In a largely symbolic show of support for Palestinian President Mahmoud Abbas,the Palestine Liberation Organization's highest legislative body unanimously elected him on Sunday as president of a future state, a post held previously by the late Yasser Arafat.
Earlier Sunday, exiled Hamas leader Khaled Meshal suggested in a speech at the opening session of a Palestinian conference that Abbas was a merchant selling Palestinians' rights, after the rival militant group denounced the president for publishing Hebrew-language newspaper ads outlining a proposed Arab peace deal in Israeli papers.
Meshal did not mention the president by name in the speech, in which he said: "Our people's legitimate rights are not goods to be marketed, and national leaders are not merchants who announce their goods through paid ads in Israeli newspapers.
Palestinian rights, he added, can only be regained through resistance, not advertisements. The full-page ad published by Abbas in three Hebrew-language newspapers this week explained to Israelis that a withdrawal from Palestinian territories would bring full recognition by the Arab world - in line with a peace initiative first proposed in 2002 and relaunched at an Arab summit last year.
Abbas defended himself against the accusations, saying: "I do not succumb to the Israeli-American veto. I do what is in the interest of the Palestinian people."
The ad says 57 Arab and Muslim countries would establish diplomatic ties with Israel in exchange for a withdrawal from lands Palestinians seek for an independent state, including the West Bank, Gaza Strip and parts of Jerusalem.
In his speech, the Damascus-based Meshal also criticized continued contact between Abbas and Israeli leadership despite ongoing Israeli crimes in Gaza and settlement building in the West Bank.
Hamas and Abbas' mainstream Fatah faction have been bitter rivals since Hamas' violent takeover of the Gaza Strip in June 2007. Following the takeover, Abbas dissolved the Hamas-led government from his base in the West Bank and formed a new administration excluding the more radical group.
Arab mediation efforts have so far failed to achieve reconciliation. Mashaal said Abbas was not qualified and has no right to negotiate with Israel on his own.
Abbas: Unity talks or early elections
Also on Sunday, Abbas said he would call new elections early next year if the rival Hamas movement does not open reconciliation talks with him - an ultimatum that threatened to deepen the rift that has left the West Bank and the Gaza Strip under separate rulers.
Hamas immediately rejected the call, which was widely seen as an effort to pressure the Islamic militant group and pave the way for Abbas to extend his term by at least another year.
Abbas, who controls only the West Bank, enjoys backing from the international community, while the Hamas regime in Gaza is deeply isolated. Repeated attempts at reconciliation have failed, most recently this month when Hamas abruptly canceled its participation in Egyptian-mediated unity talks in Cairo.
"We will wait until the beginning of next year, and if the national reconciliation talks have not started, I will issue a presidential decree calling this election," Abbas told leaders of the Palestine Liberation Organization, which is dominated by his Fatah movement.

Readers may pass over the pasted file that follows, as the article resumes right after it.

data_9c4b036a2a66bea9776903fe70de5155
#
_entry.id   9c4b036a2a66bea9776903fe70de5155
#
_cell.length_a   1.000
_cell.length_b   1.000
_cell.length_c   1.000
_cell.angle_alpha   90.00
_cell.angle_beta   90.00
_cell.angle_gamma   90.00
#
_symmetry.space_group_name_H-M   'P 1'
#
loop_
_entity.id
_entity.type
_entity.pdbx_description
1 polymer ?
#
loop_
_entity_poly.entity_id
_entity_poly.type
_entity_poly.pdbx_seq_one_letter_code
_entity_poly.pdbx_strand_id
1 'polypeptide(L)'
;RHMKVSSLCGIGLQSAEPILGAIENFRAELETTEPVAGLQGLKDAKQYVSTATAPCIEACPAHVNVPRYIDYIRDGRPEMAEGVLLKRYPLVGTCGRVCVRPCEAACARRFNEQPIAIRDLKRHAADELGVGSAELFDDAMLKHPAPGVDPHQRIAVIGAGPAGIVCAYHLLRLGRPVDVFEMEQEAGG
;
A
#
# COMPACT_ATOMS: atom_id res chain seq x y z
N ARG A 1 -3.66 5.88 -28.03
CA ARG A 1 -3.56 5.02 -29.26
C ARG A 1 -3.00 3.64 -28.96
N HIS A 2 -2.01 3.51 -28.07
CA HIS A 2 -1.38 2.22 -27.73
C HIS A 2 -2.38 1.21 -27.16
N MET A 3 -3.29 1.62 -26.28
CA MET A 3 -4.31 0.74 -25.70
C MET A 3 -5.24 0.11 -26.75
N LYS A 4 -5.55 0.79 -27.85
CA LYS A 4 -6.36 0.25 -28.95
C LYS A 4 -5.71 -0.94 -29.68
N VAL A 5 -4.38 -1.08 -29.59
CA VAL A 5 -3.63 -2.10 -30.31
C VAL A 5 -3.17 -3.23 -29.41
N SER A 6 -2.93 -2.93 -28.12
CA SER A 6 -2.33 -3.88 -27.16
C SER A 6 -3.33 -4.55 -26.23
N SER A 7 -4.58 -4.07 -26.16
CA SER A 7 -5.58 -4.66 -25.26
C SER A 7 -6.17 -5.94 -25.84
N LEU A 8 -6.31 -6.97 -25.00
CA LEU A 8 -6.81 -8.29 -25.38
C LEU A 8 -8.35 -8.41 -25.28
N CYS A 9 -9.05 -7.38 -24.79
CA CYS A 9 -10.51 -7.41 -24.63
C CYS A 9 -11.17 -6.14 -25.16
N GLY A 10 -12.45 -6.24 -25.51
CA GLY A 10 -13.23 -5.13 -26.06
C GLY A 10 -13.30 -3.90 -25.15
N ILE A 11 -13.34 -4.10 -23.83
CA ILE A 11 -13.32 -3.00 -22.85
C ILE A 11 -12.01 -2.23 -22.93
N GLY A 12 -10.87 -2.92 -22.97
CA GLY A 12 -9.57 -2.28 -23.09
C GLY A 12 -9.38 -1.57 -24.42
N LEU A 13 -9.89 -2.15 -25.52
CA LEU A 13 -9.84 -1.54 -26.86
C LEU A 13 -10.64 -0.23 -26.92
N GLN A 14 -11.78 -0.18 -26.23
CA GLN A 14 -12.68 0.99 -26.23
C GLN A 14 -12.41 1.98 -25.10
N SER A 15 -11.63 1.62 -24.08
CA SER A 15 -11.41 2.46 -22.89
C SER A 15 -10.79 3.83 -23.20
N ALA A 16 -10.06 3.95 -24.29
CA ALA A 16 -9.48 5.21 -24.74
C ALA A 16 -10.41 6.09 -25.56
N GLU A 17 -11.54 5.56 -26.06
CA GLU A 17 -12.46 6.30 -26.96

Abbas said he would call elections both for the presidency and to replace the Hamas-dominated legislature.
The threat addressed a simmering dispute that has been looming over Abbas for some time. Hamas believes his term in office ends on Jan. 9, while Abbas says he has another year in office.
The dispute is rooted in contradictory Palestinian election law. Abbas was elected to a four-year term in January 2005 after the late Palestinian leader Yasser Arafat died, meaning his term would end in January. But the law also says presidential and parliamentary elections are supposed to be held together. The next parliamentary vote is scheduled in January 2010.
In Gaza, Hamas spokesman Fawzi Barhoum said Abbas was merely maneuvering to stay in office and to continue his talks with Israel. Hamas rejects the negotiations.
"This call by the president reflects his real intention, that he wants the national conciliation talks only to extend his term. So if he cannot achieve this through talks, he wants to get it through pressure by calling for elections," Barhoum said.
Abbas set no date for the election, but it is unlikely Hamas will accept anything ahead of schedule. The militant group is already running a triumphant daily countdown to the end of Abbas' term on its television station and has said it will not recognize his authority after Jan. 9.
It is unclear whether elections would unify the Palestinians or deepen the divisions.
A vote could potentially strengthen moderates like Abbas, who is holding peace talks with Israel. Or they might be a repeat of a 2006 contest that saw Hamas win a surprise victory, beginning a violent process that led to Hamas' takeover of Gaza the following year.
Dominated by Hamas, the legislature has not functioned since mid-2006, when Israel rounded up Hamas lawmakers after the group seized an Israeli soldier and killed two others in a raid across the Israel-Gaza border. The body was then further sidelined after the Gaza takeover, when Abbas consolidated his power in the West Bank
Want to enjoy 'Zen' reading - with no ads and just the article? Subscribe todaySubscribe now